Most days, we preferred driving all over the island, pulling out at every vantage point and taking photos of the cliffs, the rocks, and the beautiful blue water. One of my favorite spots was Thunder Hole.
THUNDER HOLE During high tides the water rushes into this spot, and it roars and sounds like thunder. It merely gurgled when we were there, but I still found it beautiful. I also discovered I didn’t like tourists very much, even though I was one – there was this one man who popped up in every photo. I sort of wanted to throw a rock at him, but restrained myself. They frown on such things in our national parks.

BAR HARBOR VI

Probably my favorite time of all was sitting on the rocks near Otter Cove, pulling out my little watercolor kit and just trying to capture the shadows on Otter Cliffs. I probably will never forget that hour sitting in the sun, hearing the roar of the surf and feeling at perfect peace.

BAR HARBOR V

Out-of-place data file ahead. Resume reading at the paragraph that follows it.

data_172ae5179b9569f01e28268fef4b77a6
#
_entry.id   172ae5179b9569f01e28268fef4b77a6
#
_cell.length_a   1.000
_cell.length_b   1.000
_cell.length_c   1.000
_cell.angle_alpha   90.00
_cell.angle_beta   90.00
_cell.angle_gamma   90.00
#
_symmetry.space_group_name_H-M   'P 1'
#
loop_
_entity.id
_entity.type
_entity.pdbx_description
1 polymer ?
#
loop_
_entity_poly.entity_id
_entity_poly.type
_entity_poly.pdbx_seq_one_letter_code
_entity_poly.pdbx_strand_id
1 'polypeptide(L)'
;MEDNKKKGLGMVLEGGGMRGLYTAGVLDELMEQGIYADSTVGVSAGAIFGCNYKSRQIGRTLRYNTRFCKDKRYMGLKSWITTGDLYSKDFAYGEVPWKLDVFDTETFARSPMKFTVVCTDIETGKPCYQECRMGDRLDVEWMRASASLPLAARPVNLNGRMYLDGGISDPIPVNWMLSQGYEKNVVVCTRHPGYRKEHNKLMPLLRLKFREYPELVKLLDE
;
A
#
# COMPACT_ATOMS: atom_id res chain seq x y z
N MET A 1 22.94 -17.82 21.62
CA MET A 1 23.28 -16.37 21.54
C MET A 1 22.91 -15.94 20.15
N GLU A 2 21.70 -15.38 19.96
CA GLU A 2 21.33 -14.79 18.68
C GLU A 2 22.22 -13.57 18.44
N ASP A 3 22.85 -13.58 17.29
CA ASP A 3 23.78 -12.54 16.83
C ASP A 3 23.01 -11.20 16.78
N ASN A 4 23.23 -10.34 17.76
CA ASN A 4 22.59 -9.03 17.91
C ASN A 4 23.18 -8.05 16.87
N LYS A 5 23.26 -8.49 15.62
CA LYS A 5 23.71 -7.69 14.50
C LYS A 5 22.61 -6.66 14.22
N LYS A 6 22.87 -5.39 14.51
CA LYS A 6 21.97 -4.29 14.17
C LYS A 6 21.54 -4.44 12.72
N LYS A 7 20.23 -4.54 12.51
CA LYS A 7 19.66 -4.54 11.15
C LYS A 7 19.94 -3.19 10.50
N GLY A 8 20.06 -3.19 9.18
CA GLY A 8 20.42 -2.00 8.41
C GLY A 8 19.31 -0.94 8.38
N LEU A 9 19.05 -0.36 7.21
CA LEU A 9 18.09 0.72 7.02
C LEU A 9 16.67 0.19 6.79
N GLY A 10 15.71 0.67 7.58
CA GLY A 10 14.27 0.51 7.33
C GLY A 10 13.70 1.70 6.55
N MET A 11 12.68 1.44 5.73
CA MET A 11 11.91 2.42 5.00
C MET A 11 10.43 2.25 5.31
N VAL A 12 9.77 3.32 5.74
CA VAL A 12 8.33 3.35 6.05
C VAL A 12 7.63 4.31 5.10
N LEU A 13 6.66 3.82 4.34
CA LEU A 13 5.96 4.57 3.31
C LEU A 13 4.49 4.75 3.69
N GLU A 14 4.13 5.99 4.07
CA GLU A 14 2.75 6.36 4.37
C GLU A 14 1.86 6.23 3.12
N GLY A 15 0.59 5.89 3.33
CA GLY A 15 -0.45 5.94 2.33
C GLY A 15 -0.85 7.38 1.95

ME IVME II

We wanted to see the lighthouse at Bass Harbor and spent a pleasant morning driving up and across the island. Unfortunately, we saw a lot of fog!

LIGHTHOUSE FOGI LIGHTHOUSE FOG II I would have loved to climb down the rocks and take photos from below, but caution prevailed. The cool, the quiet and the sound of the foghorns did leave a really nice memory.

Next, the view from Cadillac Mountain and a Happy Hour Sunset Cruise. Lots of inspirations for paintings, for sure!

ON TOP OF THE WORLD

Posted in art, How to Paint, Painting, Uncategorized with tags , , , , on September 3, 2014 by sebland

TOP OF THE WORLD ITOP OF THE WORLD IIIThe last day of our workshop dawned bright and clear. Michael took us to the overlook at Friar’s Head. It really felt like the top of the world. We could see across the bay to Lubec and Eastport, and island in between. He could not have chosen a better spot! TOP OF THE WORLD II Pointing out the lovely cloud formations, he chose as a demo to paint a pastel focusing on the fast moving clouds. He began sketching in the main shapes and worked up a value study. FRIARS HEAD I I have learned that this truly is the most valuable part of plein air painting – no pun intended.